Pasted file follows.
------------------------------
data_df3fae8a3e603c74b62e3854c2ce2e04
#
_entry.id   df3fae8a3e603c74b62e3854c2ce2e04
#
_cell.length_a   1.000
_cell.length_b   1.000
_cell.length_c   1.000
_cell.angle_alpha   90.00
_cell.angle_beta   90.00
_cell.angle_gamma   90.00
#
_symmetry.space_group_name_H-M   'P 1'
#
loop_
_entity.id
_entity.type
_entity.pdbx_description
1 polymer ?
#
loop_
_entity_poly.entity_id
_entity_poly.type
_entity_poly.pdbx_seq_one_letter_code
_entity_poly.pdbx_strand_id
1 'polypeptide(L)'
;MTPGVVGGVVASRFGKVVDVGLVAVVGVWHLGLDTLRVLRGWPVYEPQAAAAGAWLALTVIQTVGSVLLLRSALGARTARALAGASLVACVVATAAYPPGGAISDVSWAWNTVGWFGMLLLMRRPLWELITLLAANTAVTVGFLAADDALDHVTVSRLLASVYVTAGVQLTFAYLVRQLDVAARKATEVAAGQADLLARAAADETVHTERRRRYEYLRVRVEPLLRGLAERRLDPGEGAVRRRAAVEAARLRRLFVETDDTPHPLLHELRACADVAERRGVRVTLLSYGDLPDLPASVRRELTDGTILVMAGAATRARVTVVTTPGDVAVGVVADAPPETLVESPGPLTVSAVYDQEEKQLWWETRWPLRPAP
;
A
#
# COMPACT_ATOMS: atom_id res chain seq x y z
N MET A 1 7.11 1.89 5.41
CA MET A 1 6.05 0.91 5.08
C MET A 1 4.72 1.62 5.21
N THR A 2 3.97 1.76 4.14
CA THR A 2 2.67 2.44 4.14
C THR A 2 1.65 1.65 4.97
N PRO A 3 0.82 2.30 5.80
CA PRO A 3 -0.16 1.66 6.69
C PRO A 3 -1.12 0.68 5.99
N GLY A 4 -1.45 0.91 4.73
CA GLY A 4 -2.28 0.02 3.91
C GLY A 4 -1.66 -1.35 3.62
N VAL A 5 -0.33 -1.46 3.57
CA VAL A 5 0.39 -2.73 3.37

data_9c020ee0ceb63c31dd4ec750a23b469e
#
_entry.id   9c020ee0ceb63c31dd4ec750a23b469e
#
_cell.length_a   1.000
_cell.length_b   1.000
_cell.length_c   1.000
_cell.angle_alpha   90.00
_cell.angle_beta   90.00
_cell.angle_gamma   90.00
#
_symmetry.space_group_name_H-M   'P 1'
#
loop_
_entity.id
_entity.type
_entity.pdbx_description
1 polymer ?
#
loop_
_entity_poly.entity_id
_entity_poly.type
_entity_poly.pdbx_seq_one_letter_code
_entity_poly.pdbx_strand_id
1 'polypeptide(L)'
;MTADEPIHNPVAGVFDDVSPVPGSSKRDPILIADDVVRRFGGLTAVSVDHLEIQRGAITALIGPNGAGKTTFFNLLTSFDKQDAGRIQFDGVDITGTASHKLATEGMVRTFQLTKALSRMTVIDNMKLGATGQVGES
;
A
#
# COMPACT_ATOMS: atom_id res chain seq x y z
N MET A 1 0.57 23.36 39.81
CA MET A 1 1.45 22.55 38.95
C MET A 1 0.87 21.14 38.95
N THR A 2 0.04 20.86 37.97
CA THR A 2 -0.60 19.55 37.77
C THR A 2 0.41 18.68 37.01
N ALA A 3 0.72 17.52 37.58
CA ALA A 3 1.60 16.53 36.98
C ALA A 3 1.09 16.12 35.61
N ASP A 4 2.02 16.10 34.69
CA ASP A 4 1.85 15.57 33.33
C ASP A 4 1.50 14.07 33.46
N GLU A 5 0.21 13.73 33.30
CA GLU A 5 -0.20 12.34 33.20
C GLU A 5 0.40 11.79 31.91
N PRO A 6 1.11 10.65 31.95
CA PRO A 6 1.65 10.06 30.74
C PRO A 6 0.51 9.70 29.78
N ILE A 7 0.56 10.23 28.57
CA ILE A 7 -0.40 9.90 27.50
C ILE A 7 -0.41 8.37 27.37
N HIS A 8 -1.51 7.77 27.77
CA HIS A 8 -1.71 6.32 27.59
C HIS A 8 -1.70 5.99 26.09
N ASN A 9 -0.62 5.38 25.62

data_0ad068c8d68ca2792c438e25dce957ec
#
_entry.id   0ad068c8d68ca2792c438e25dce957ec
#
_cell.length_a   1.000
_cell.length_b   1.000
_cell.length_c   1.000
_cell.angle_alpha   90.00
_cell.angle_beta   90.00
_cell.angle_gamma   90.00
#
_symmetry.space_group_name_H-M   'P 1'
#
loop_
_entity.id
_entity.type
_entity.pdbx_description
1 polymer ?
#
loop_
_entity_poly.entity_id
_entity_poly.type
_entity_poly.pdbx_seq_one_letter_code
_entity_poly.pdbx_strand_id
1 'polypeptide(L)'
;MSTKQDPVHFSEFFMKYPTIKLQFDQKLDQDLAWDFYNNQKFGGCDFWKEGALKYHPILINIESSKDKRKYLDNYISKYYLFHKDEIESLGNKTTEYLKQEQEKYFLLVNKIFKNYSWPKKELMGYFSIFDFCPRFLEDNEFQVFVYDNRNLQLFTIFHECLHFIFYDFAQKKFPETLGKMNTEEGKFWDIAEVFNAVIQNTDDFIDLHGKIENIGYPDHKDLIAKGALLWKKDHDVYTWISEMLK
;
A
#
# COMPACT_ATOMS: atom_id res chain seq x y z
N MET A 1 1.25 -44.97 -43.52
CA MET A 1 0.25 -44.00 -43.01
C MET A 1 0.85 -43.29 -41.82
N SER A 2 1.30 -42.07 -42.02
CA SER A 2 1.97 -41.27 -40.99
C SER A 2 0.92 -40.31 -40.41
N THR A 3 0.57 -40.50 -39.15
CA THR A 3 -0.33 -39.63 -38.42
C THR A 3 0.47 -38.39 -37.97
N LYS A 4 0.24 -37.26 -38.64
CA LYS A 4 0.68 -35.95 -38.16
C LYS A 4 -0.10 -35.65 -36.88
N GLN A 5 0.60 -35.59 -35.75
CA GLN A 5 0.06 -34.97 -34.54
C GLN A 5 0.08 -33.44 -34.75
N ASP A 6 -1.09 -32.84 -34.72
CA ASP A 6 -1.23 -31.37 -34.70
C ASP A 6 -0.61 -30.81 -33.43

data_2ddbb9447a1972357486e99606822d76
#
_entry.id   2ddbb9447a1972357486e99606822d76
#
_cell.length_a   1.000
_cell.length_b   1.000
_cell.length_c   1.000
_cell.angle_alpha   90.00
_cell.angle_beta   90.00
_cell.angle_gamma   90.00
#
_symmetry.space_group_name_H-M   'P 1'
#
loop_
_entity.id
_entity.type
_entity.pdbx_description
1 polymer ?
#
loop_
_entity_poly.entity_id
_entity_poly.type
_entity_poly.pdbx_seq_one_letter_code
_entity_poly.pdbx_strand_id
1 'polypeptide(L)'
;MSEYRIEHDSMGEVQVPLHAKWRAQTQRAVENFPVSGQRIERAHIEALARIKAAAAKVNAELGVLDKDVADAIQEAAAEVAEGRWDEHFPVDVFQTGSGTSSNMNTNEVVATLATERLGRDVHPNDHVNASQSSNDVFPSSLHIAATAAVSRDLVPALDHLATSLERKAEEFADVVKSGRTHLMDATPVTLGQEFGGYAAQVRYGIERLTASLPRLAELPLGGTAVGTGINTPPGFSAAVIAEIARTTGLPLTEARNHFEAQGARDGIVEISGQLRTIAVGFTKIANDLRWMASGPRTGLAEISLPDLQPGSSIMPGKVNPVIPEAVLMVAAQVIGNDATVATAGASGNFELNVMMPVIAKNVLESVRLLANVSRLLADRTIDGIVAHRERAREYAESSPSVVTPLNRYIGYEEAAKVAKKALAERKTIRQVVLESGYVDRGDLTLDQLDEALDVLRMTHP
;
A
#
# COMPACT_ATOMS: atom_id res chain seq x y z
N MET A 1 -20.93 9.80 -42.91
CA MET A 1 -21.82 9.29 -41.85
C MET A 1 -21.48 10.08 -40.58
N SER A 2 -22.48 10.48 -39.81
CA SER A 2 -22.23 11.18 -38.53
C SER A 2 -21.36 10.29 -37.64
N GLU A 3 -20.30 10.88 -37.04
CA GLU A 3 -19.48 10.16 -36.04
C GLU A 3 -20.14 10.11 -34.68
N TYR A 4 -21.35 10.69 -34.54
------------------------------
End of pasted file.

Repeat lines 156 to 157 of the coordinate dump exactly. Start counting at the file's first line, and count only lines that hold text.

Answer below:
_cell.angle_beta   90.00
_cell.angle_gamma   90.00